Also, remember to focus on the subject’s eyes: this is the main focus of the subject, and it should be the main subject of your photo. You might also be able to catch a photo of the animal looking right at you.

Don’t forget the rest of your image, either. Objects around the subject or in the corners can distract from the purpose of your image.

No Flashing

Not only is a flash not necessary, it can disturb the wildlife. Remember to look at your light source, and do your best to put yourself between the sun and the subject for the best lighting situation.

If you’re taking safari pictures at night, use a longer exposure to capture more light. Remember that night safari pictures can make for some great shots, even without a flash.

Work Your Settings

The lens, exposure, and composition are not the only things you can control to improve your photos. Play with some of your camera’s settings in order to optimize your images.

For example, white balance helps you make sure well-lit objects don’t appear white. Setting your white balance to daylight will help make sure your subjects appear in full color.

You can also set your color setting to vivid to make sure the colors appear in full force.

No Professional Camera? Get the Most Without One

If you don’t have a professional-grade camera and a nice one isn’t in your budget, there are several options for smaller, more affordable compact digital cameras that are good for travel.

And if getting a camera isn’t in your budget or you forgot to pack one, your phone can still be used to take beautiful safari pictures.

For one thing, you can turn on the gridlines to help you compose your images, and tap on the screen to make sure you focus on your subject.

The downside to a phone is that you should avoid zooming in, as this causes photos to appear grainy. You may have to sacrifice nearness to your subject, or try to get closer to get a better shot. Of course, you can also just crop the picture later.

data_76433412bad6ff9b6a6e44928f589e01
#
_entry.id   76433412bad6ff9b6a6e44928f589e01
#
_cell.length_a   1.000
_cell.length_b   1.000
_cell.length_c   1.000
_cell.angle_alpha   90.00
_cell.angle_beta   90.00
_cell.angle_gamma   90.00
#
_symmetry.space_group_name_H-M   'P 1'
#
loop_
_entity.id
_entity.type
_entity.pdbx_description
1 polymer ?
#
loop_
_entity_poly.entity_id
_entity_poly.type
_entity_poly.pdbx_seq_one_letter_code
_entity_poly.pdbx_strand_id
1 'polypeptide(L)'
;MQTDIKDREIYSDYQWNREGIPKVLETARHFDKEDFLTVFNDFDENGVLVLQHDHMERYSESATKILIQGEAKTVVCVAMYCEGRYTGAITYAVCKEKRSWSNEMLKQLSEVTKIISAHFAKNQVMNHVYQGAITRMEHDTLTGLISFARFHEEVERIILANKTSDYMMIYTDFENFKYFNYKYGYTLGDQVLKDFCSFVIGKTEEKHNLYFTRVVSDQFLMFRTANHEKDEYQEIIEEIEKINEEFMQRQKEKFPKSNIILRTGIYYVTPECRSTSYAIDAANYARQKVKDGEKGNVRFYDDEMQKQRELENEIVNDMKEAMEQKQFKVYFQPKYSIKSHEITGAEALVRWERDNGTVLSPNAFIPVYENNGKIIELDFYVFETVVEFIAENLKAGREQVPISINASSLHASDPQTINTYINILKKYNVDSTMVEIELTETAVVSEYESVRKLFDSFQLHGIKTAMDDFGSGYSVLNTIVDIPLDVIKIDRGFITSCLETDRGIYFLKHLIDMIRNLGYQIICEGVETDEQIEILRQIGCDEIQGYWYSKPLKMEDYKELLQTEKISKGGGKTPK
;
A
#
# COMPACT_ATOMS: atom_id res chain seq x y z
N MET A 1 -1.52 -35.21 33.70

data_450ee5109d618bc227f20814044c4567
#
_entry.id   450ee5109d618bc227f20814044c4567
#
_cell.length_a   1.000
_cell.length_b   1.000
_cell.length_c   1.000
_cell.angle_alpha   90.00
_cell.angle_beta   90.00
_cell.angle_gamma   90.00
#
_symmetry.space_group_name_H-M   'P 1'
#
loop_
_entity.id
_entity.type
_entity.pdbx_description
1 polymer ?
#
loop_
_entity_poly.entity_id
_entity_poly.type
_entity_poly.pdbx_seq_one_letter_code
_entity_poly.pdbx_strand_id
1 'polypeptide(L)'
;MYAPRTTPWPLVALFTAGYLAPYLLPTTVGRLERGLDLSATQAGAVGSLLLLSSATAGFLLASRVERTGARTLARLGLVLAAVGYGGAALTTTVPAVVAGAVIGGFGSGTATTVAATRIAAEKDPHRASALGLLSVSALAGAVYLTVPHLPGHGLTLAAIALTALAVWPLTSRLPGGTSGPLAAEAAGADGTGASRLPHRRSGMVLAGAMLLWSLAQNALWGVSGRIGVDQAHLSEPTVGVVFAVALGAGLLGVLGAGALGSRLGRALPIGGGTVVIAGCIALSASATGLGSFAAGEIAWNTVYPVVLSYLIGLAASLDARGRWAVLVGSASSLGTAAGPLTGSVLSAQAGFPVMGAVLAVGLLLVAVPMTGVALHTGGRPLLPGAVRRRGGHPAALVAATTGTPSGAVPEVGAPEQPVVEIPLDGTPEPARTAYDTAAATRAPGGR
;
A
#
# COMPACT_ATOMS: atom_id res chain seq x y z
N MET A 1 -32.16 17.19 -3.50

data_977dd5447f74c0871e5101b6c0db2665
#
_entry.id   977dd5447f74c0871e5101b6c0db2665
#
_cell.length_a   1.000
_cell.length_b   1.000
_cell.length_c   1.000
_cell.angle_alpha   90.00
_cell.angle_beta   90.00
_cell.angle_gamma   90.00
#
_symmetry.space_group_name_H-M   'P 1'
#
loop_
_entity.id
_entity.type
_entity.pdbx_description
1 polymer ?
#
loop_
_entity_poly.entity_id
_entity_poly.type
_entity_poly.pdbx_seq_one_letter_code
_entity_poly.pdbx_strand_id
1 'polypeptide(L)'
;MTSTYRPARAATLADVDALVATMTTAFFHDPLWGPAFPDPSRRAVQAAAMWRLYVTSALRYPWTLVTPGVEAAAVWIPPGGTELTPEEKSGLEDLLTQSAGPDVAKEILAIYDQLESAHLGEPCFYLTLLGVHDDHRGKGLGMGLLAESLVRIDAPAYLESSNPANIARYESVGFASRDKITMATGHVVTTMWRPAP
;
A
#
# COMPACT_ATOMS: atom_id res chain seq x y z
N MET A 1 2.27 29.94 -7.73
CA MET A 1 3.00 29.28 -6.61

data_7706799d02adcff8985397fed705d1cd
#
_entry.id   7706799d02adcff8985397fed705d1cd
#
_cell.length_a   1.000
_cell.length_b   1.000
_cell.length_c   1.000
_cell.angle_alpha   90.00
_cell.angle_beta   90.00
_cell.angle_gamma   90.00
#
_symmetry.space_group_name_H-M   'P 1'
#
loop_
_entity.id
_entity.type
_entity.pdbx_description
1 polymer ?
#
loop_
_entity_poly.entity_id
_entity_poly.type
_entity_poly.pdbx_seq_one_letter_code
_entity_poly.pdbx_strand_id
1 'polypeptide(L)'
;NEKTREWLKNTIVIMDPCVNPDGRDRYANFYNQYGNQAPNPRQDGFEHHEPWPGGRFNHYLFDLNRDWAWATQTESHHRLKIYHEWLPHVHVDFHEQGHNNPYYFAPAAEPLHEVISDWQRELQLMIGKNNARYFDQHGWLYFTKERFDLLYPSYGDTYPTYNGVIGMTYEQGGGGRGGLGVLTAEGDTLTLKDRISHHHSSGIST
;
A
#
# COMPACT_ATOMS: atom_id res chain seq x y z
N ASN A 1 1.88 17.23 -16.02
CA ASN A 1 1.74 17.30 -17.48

You can also get an external lens for your phone that will help you take better phone photos without weighing down your luggage or cutting into your budget.

Play with your phone’s camera settings: depending on what you have, you may have options to make pretty pictures without a real camera.

If you find that the settings aren’t enough, you can get an image-editing app that will help you make adjustments after you take a photo. You can also download a camera app that will give you more options than the one that came with your phone.

Plan Ahead for Better Safari Pictures

Don’t show up on safari with a brand new camera or a phone that you don’t know how to use.

Reading the manual and practice with your camera in advance. You can even practice beforehand by going to your local zoo or taking pictures of animals in your neighborhood.

If you downloaded apps or bought a new lens for your phone, you should familiarize yourself with these before leaving for your trip. Know how to use them before you have to use them.

Finally, knowing what you can expect from your safari tour can help you plan for photography. Pay attention to your tour guide so you know what to look out for during a tour.

What are you hoping to capture on your safari tour? Let us know in the comments!